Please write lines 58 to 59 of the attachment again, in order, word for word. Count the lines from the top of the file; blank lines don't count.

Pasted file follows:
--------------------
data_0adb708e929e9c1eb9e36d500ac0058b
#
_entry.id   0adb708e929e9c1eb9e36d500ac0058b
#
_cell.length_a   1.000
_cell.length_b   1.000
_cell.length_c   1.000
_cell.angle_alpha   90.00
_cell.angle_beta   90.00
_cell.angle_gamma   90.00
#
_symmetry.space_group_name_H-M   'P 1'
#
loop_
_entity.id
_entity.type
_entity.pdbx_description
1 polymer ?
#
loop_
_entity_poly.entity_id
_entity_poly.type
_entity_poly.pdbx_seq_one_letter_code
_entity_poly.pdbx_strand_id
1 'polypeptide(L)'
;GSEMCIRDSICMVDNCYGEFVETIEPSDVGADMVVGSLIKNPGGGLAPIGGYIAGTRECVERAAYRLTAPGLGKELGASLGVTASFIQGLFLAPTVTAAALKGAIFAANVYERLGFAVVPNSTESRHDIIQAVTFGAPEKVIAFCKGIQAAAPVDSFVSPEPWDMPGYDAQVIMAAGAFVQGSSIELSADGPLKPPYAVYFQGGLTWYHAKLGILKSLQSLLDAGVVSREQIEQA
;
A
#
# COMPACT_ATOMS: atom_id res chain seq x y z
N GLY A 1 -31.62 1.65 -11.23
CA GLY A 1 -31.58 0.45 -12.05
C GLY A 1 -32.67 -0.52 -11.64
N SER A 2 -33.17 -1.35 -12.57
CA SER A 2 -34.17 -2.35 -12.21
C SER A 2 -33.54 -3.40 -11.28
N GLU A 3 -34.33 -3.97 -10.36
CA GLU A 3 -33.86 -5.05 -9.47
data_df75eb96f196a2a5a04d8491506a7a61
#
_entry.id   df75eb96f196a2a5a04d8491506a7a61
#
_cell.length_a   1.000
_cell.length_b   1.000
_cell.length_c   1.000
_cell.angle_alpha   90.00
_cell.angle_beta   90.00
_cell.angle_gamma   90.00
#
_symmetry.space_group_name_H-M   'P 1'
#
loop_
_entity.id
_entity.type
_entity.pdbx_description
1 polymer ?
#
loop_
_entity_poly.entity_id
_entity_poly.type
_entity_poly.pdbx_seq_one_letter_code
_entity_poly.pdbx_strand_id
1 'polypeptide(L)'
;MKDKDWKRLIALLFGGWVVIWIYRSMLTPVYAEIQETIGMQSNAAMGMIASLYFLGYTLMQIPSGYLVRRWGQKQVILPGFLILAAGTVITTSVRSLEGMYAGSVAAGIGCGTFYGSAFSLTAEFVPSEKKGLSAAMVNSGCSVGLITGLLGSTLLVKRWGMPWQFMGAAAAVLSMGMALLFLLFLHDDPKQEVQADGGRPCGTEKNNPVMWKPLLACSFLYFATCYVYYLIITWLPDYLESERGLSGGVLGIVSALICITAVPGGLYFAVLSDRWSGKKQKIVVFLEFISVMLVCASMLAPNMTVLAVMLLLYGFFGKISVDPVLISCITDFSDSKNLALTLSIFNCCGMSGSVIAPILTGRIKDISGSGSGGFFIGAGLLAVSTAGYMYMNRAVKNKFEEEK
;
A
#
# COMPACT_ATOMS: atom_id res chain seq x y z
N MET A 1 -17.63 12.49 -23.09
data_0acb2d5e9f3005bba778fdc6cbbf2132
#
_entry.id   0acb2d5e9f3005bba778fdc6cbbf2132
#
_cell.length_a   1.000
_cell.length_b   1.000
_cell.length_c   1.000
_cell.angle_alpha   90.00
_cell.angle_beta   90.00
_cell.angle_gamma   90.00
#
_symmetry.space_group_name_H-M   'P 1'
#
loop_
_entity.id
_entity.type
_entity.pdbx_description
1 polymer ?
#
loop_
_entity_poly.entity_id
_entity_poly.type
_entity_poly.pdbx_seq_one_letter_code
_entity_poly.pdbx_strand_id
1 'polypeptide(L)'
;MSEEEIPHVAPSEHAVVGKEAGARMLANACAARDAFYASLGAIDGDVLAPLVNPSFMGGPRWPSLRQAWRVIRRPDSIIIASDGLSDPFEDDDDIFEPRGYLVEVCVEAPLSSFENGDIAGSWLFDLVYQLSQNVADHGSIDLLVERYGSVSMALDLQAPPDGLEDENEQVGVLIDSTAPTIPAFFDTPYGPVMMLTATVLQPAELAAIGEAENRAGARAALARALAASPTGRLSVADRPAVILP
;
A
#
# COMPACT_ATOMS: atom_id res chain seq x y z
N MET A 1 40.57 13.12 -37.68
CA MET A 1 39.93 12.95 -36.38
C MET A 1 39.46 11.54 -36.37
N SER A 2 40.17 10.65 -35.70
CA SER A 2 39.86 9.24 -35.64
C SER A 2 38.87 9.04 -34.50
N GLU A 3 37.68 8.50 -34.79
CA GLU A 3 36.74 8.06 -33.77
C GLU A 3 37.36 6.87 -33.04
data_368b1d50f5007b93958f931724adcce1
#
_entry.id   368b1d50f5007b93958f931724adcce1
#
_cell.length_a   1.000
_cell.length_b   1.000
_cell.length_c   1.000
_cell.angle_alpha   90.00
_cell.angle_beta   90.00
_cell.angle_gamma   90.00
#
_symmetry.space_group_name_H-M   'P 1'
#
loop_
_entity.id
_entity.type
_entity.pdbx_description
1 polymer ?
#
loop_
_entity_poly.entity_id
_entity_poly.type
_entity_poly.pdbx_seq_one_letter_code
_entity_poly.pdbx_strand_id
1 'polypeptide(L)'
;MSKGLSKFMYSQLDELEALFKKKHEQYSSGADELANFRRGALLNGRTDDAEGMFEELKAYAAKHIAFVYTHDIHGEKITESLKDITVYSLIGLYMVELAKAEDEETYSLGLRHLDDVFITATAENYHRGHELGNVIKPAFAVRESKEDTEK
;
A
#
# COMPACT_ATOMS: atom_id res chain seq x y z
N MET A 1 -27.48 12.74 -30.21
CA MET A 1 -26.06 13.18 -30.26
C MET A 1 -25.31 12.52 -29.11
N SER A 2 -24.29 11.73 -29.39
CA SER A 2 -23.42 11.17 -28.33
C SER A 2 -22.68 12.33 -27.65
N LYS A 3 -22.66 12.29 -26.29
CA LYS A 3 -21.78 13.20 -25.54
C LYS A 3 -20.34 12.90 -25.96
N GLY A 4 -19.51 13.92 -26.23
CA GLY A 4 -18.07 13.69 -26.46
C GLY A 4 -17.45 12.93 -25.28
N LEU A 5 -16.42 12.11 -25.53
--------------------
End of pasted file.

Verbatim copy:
loop_
_entity_poly.entity_id